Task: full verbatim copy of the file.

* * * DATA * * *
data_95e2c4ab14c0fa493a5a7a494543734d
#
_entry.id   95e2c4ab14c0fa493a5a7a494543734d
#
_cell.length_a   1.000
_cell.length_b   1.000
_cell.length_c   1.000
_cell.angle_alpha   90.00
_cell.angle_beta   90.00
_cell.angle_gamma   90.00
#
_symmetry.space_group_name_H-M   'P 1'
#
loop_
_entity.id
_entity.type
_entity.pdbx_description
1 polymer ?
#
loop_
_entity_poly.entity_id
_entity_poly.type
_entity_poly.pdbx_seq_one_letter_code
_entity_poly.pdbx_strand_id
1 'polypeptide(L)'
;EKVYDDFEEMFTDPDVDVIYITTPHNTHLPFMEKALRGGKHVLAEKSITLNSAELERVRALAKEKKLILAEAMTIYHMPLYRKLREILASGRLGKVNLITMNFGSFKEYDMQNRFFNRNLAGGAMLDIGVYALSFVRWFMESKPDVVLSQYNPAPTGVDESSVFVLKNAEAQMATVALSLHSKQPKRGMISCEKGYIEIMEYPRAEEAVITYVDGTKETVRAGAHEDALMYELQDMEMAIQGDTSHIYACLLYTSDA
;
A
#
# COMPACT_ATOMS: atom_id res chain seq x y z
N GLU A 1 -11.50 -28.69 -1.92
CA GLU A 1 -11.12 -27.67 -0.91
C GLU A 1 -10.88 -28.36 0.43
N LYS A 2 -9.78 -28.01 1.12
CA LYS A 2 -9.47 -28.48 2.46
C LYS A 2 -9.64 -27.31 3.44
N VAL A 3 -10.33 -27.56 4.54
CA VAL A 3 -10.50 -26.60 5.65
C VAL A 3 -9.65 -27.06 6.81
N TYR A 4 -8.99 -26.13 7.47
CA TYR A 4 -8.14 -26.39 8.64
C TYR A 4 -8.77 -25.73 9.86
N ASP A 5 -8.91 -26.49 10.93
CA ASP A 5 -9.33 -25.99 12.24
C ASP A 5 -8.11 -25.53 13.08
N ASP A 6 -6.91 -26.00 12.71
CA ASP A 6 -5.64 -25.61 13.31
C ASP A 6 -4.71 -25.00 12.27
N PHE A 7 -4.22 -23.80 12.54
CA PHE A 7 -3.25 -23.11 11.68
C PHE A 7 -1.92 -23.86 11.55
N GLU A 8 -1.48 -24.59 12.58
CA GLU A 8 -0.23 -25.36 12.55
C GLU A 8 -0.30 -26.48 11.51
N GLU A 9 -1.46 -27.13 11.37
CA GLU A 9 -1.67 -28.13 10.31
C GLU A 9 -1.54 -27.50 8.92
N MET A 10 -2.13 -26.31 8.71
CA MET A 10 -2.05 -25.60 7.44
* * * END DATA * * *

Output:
data_95e2c4ab14c0fa493a5a7a494543734d
#
_entry.id   95e2c4ab14c0fa493a5a7a494543734d
#
_cell.length_a   1.000
_cell.length_b   1.000
_cell.length_c   1.000
_cell.angle_alpha   90.00
_cell.angle_beta   90.00
_cell.angle_gamma   90.00
#
_symmetry.space_group_name_H-M   'P 1'
#
loop_
_entity.id
_entity.type
_entity.pdbx_description
1 polymer ?
#
loop_
_entity_poly.entity_id
_entity_poly.type
_entity_poly.pdbx_seq_one_letter_code
_entity_poly.pdbx_strand_id
1 'polypeptide(L)'
;EKVYDDFEEMFTDPDVDVIYITTPHNTHLPFMEKALRGGKHVLAEKSITLNSAELERVRALAKEKKLILAEAMTIYHMPLYRKLREILASGRLGKVNLITMNFGSFKEYDMQNRFFNRNLAGGAMLDIGVYALSFVRWFMESKPDVVLSQYNPAPTGVDESSVFVLKNAEAQMATVALSLHSKQPKRGMISCEKGYIEIMEYPRAEEAVITYVDGTKETVRAGAHEDALMYELQDMEMAIQGDTSHIYACLLYTSDA
;
A
#
# COMPACT_ATOMS: atom_id res chain seq x y z
N GLU A 1 -11.50 -28.69 -1.92
CA GLU A 1 -11.12 -27.67 -0.91
C GLU A 1 -10.88 -28.36 0.43
N LYS A 2 -9.78 -28.01 1.12
CA LYS A 2 -9.47 -28.48 2.46
C LYS A 2 -9.64 -27.31 3.44
N VAL A 3 -10.33 -27.56 4.54
CA VAL A 3 -10.50 -26.60 5.65
C VAL A 3 -9.65 -27.06 6.81
N TYR A 4 -8.99 -26.13 7.47
CA TYR A 4 -8.14 -26.39 8.64
C TYR A 4 -8.77 -25.73 9.86
N ASP A 5 -8.91 -26.49 10.93
CA ASP A 5 -9.33 -25.99 12.24
C ASP A 5 -8.11 -25.53 13.08
N ASP A 6 -6.91 -26.00 12.71
CA ASP A 6 -5.64 -25.61 13.31
C ASP A 6 -4.71 -25.00 12.27
N PHE A 7 -4.22 -23.80 12.54
CA PHE A 7 -3.25 -23.11 11.68
C PHE A 7 -1.92 -23.86 11.55
N GLU A 8 -1.48 -24.59 12.58
CA GLU A 8 -0.23 -25.36 12.55
C GLU A 8 -0.30 -26.48 11.51
N GLU A 9 -1.46 -27.13 11.37
CA GLU A 9 -1.67 -28.13 10.31
C GLU A 9 -1.54 -27.50 8.92
N MET A 10 -2.13 -26.31 8.71
CA MET A 10 -2.05 -25.60 7.44